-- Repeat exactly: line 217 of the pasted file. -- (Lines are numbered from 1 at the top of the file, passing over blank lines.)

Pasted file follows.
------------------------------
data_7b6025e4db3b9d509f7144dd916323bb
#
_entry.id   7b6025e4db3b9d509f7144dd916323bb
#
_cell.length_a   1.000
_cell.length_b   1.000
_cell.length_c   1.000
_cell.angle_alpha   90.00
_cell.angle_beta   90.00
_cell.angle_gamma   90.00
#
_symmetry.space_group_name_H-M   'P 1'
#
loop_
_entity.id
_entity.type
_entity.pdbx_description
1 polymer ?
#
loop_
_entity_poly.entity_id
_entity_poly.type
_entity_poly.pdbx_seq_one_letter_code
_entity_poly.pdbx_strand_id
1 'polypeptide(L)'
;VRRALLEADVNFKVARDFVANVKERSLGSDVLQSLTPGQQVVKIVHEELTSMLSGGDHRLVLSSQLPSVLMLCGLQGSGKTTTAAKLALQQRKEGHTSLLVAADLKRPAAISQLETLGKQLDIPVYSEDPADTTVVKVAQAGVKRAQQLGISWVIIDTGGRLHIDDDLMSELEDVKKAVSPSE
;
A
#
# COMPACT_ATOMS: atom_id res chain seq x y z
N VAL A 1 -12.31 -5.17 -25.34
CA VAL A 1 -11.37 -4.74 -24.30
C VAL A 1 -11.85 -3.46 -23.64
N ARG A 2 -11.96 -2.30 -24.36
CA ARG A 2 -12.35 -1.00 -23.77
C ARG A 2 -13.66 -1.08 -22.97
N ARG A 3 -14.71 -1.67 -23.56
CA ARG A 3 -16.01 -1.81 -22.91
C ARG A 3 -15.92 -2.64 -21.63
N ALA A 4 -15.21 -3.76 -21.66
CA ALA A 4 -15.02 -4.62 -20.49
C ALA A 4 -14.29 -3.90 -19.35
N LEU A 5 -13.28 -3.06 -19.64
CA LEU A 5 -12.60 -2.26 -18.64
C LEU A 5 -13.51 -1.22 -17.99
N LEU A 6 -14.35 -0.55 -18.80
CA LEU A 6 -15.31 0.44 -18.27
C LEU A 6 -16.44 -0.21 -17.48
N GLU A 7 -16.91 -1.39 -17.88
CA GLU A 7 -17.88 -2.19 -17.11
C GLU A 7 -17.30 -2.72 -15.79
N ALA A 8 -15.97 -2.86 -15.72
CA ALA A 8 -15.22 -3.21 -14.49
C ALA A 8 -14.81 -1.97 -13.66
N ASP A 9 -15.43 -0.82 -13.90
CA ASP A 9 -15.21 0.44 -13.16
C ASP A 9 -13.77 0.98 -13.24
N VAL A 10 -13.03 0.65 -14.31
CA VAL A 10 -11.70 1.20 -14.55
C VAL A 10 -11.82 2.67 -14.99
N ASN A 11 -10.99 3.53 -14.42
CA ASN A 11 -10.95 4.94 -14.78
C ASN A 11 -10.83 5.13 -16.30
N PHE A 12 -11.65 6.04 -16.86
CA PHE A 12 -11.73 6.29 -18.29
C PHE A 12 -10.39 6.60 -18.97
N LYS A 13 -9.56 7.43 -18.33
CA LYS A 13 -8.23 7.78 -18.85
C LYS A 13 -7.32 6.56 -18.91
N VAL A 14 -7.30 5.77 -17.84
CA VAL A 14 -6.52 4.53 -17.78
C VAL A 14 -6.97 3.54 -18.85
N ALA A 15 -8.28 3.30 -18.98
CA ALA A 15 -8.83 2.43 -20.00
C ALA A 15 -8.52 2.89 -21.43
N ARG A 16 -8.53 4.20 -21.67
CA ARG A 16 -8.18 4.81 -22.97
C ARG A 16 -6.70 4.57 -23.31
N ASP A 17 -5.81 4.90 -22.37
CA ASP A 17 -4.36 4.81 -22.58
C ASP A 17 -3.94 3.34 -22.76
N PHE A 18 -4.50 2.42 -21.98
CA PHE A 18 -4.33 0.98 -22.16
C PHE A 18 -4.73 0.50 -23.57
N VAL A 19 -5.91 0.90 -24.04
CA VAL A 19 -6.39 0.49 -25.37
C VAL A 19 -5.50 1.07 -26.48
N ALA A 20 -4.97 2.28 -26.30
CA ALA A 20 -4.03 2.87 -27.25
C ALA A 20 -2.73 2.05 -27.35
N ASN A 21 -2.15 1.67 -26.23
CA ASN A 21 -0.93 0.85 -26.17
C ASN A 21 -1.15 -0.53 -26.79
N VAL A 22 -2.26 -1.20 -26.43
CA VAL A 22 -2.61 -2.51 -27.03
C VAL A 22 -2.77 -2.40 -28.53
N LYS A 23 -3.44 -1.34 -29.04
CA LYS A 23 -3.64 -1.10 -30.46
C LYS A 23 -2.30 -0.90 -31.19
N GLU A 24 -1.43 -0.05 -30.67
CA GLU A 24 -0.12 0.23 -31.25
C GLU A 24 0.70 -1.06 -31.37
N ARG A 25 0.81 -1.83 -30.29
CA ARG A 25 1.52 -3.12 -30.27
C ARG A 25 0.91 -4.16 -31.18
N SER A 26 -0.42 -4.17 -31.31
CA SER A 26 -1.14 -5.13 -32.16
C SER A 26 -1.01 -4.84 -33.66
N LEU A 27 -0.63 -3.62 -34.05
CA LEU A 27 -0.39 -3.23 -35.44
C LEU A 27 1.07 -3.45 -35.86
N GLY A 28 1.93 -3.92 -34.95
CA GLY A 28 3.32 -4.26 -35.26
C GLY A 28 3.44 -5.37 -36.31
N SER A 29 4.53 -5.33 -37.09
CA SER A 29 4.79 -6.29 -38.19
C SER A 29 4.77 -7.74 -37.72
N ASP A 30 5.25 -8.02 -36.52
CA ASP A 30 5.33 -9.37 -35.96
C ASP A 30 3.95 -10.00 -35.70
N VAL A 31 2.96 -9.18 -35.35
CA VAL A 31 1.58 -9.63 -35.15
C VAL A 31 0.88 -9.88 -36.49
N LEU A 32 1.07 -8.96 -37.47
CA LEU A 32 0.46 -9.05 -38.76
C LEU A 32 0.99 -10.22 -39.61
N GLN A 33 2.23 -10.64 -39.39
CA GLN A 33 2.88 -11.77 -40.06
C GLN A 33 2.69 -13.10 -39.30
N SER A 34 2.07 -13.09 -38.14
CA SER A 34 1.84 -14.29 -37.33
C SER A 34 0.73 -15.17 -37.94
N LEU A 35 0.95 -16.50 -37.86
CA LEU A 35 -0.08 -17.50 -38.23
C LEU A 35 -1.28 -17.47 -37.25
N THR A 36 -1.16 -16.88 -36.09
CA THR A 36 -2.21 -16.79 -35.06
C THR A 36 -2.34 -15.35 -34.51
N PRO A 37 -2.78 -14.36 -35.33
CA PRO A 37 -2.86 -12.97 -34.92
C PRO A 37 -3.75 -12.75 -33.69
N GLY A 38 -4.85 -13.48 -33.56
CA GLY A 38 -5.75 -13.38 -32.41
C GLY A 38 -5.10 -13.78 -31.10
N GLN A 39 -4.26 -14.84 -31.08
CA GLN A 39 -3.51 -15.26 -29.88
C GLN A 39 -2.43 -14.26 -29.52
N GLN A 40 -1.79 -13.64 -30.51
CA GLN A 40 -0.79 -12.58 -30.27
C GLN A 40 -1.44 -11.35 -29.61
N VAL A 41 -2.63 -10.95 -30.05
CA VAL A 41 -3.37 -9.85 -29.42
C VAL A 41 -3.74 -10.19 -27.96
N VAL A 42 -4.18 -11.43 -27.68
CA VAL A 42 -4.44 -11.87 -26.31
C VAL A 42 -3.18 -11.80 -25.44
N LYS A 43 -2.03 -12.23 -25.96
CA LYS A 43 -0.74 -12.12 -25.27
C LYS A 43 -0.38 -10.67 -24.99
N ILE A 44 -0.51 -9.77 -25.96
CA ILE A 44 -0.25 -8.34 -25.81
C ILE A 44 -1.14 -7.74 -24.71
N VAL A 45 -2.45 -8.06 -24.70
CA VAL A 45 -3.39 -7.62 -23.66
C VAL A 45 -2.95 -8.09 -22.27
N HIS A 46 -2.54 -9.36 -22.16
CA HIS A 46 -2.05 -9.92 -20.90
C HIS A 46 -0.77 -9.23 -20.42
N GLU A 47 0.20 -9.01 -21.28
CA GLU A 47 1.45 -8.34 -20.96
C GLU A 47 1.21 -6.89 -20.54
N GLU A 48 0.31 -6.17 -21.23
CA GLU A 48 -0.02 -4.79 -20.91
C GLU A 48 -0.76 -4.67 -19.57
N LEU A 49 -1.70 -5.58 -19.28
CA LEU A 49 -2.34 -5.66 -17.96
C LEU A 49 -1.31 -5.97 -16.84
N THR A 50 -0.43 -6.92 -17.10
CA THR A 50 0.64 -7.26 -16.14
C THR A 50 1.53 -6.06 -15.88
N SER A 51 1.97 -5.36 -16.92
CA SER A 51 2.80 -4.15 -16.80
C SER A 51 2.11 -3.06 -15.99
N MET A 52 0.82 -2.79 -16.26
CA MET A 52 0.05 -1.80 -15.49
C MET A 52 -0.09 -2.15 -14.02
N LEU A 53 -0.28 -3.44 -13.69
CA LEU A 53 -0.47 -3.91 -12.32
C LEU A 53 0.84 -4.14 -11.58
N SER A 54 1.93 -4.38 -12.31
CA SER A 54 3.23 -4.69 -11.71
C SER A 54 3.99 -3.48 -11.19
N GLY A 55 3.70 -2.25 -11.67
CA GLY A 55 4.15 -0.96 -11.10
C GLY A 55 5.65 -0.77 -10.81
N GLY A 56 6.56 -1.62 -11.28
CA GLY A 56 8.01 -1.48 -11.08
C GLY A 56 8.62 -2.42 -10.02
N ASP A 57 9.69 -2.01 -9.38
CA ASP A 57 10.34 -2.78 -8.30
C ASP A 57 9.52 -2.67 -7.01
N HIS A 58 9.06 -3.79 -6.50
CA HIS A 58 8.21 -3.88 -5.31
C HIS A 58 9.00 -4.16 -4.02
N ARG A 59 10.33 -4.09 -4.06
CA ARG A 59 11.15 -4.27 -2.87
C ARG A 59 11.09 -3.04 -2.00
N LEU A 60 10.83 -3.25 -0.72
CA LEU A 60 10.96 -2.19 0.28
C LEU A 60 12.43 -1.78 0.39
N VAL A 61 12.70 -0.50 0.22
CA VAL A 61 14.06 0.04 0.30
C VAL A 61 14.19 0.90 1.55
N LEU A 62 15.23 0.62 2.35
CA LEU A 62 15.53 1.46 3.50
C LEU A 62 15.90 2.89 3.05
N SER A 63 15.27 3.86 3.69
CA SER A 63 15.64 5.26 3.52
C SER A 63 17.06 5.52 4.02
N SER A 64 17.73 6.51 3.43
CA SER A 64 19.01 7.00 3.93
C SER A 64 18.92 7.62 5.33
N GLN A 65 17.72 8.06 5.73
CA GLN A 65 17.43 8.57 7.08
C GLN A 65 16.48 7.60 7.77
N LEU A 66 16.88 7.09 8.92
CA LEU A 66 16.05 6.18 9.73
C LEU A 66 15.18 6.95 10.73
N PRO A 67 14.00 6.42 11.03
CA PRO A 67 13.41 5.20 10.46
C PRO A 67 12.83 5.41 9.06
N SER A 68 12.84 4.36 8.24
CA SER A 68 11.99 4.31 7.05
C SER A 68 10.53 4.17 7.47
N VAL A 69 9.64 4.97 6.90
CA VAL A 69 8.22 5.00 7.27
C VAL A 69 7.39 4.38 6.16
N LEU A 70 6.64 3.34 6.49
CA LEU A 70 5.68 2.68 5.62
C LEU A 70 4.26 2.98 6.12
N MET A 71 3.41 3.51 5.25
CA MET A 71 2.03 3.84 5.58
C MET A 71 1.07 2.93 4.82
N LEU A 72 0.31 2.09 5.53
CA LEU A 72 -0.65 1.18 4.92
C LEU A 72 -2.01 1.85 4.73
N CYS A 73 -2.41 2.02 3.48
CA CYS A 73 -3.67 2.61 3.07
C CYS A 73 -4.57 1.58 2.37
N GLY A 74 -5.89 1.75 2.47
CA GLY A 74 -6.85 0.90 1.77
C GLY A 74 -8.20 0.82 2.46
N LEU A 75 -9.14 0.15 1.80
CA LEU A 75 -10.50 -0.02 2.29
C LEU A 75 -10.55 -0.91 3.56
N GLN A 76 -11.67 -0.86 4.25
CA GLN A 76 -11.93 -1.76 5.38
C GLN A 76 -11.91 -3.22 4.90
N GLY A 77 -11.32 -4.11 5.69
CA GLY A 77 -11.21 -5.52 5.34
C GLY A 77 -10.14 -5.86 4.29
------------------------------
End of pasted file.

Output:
N SER A 63 15.27 3.86 3.69